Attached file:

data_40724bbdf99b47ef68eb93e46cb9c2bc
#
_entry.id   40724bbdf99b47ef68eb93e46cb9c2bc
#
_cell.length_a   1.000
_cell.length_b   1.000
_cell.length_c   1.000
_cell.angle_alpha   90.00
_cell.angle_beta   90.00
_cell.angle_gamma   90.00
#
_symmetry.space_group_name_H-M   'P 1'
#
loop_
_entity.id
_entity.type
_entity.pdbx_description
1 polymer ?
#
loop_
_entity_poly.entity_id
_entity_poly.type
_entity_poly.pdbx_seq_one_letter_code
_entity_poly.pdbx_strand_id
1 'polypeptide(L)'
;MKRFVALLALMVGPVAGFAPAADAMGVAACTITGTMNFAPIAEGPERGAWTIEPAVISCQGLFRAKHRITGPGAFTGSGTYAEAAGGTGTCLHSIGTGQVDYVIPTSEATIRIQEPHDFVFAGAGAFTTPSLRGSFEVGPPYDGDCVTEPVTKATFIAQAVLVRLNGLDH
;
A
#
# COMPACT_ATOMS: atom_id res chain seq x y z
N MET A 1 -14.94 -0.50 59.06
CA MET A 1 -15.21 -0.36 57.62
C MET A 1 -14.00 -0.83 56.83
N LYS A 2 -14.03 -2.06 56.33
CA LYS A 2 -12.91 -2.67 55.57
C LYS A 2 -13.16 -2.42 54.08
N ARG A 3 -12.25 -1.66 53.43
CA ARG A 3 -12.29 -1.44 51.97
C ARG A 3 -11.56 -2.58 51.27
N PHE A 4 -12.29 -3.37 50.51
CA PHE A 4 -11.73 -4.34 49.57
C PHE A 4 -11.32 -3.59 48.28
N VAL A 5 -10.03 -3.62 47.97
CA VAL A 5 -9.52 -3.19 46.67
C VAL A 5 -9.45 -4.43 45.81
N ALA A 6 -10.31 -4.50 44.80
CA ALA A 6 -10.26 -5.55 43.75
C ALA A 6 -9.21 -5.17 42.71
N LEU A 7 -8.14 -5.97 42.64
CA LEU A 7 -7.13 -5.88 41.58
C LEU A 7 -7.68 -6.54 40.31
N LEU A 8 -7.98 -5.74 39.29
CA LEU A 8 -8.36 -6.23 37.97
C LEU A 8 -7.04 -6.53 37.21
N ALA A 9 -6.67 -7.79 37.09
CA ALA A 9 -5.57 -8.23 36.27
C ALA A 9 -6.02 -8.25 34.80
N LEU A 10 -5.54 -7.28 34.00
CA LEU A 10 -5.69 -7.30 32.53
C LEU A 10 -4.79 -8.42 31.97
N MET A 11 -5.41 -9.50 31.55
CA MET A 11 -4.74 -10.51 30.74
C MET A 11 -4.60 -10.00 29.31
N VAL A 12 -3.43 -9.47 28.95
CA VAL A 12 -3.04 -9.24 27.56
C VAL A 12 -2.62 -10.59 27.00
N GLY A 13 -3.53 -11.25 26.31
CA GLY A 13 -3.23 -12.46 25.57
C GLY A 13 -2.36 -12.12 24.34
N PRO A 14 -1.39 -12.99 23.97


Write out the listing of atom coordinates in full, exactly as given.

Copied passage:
data_40724bbdf99b47ef68eb93e46cb9c2bc
#
_entry.id   40724bbdf99b47ef68eb93e46cb9c2bc
#
_cell.length_a   1.000
_cell.length_b   1.000
_cell.length_c   1.000
_cell.angle_alpha   90.00
_cell.angle_beta   90.00
_cell.angle_gamma   90.00
#
_symmetry.space_group_name_H-M   'P 1'
#
loop_
_entity.id
_entity.type
_entity.pdbx_description
1 polymer ?
#
loop_
_entity_poly.entity_id
_entity_poly.type
_entity_poly.pdbx_seq_one_letter_code
_entity_poly.pdbx_strand_id
1 'polypeptide(L)'
;MKRFVALLALMVGPVAGFAPAADAMGVAACTITGTMNFAPIAEGPERGAWTIEPAVISCQGLFRAKHRITGPGAFTGSGTYAEAAGGTGTCLHSIGTGQVDYVIPTSEATIRIQEPHDFVFAGAGAFTTPSLRGSFEVGPPYDGDCVTEPVTKATFIAQAVLVRLNGLDH
;
A
#
# COMPACT_ATOMS: atom_id res chain seq x y z
N MET A 1 -14.94 -0.50 59.06
CA MET A 1 -15.21 -0.36 57.62
C MET A 1 -14.00 -0.83 56.83
N LYS A 2 -14.03 -2.06 56.33
CA LYS A 2 -12.91 -2.67 55.57
C LYS A 2 -13.16 -2.42 54.08
N ARG A 3 -12.25 -1.66 53.43
CA ARG A 3 -12.29 -1.44 51.97
C ARG A 3 -11.56 -2.58 51.27
N PHE A 4 -12.29 -3.37 50.51
CA PHE A 4 -11.73 -4.34 49.57
C PHE A 4 -11.32 -3.59 48.28
N VAL A 5 -10.03 -3.62 47.97
CA VAL A 5 -9.52 -3.19 46.67
C VAL A 5 -9.45 -4.43 45.81
N ALA A 6 -10.31 -4.50 44.80
CA ALA A 6 -10.26 -5.55 43.75
C ALA A 6 -9.21 -5.17 42.71
N LEU A 7 -8.14 -5.97 42.64
CA LEU A 7 -7.13 -5.88 41.58
C LEU A 7 -7.68 -6.54 40.31
N LEU A 8 -7.98 -5.74 39.29
CA LEU A 8 -8.36 -6.23 37.97
C LEU A 8 -7.04 -6.53 37.21
N ALA A 9 -6.67 -7.79 37.09
CA ALA A 9 -5.57 -8.23 36.27
C ALA A 9 -6.02 -8.25 34.80
N LEU A 10 -5.54 -7.28 34.00
CA LEU A 10 -5.69 -7.30 32.53
C LEU A 10 -4.79 -8.42 31.97
N MET A 11 -5.41 -9.50 31.55
CA MET A 11 -4.74 -10.51 30.74
C MET A 11 -4.60 -10.00 29.31
N VAL A 12 -3.43 -9.47 28.95
CA VAL A 12 -3.04 -9.24 27.56
C VAL A 12 -2.62 -10.59 27.00
N GLY A 13 -3.53 -11.25 26.31
CA GLY A 13 -3.23 -12.46 25.57
C GLY A 13 -2.36 -12.12 24.34
N PRO A 14 -1.39 -12.99 23.97